I maintain, without fear of contradiction, that this kind of campaign would have never engendered a Never Trump movement to start with. This was damned good stuff, and the entire week was a real turning point. (Does anything smack the Washington Cartel like "under budget, ahead of schedule?" Love it.) 

Meanwhile, Wikileaks was continuing their drip drip drip of damning information about the Clinton Crime Family Foundation. This was this week that the "Clinton INC" info about Doug Band was dropped, information that really clarified the RICO style business plan.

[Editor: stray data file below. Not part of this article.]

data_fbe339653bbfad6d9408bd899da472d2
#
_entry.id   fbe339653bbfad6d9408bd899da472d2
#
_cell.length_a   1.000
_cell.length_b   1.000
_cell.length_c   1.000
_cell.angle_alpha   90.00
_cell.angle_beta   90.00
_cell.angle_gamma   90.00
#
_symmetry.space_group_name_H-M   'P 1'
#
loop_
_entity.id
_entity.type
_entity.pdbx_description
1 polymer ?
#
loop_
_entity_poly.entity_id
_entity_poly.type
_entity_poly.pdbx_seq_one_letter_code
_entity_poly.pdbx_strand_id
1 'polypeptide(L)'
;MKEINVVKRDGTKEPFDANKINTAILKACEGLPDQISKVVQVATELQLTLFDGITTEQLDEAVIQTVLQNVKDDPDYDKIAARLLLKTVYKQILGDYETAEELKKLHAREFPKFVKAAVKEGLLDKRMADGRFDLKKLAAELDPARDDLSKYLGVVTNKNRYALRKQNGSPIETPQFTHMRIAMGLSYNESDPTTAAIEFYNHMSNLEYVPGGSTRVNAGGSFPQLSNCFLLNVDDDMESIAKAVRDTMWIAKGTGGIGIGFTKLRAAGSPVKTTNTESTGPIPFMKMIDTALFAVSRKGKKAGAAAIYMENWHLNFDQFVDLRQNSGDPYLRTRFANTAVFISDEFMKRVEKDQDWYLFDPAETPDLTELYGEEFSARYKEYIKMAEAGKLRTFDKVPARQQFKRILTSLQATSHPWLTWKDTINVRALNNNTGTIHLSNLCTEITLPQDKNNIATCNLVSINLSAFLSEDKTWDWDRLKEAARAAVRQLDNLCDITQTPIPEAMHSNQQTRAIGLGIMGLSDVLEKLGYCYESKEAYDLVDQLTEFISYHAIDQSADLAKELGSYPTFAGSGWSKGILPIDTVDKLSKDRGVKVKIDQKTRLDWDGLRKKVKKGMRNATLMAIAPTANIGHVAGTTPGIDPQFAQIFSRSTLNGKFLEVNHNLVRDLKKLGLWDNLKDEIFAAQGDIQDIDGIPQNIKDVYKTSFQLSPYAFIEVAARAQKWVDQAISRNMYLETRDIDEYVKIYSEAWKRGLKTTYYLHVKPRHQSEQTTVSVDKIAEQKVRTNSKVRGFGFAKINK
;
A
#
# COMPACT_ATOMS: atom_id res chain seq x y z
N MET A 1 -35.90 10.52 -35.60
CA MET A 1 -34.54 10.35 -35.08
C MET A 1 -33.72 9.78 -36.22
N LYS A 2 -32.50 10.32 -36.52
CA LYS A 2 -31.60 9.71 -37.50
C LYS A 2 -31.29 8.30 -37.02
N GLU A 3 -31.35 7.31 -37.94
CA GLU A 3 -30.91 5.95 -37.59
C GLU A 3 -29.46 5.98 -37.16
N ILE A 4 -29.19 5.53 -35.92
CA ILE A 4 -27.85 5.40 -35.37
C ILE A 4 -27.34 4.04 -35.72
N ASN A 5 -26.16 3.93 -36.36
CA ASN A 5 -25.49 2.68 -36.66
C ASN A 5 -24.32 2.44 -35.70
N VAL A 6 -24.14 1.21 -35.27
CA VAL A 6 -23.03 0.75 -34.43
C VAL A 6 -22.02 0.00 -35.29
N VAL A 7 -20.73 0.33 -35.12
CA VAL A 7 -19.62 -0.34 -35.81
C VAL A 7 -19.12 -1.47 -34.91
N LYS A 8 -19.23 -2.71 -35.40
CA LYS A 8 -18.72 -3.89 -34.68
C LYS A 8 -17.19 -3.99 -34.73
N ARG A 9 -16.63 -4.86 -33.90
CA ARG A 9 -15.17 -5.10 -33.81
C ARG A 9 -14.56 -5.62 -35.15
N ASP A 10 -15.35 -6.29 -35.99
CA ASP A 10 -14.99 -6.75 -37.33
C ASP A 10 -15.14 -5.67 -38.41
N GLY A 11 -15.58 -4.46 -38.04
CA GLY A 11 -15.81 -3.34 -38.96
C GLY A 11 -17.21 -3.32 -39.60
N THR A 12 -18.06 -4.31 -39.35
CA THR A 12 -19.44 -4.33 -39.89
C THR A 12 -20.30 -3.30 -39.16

So when Comey dropped his bombshell on Hillary on October 28th, Trump (and all Republicans) already had a full week of momentum working in their favor. It was enough, but not by much, to put Trump, and the Senate, over the top. Their late unity play, and Trump's late discipline, brought it all together. 

Now Republicans have the White House, the Senate, and the House. They needed the new Trump wing, the party establishment, and the Tea Party-Reagan base voters who are suspicious of Trump to make it happen. We'll need all three to secure the border, repeal ObamaCare, and save the Court as well. 

Edmund Wright is a contributor at American Thinker, Breitbart, Newsmax TV and Talk Radio Network. He is author of WTF? How Karl Rove and the Establishment Lost… Again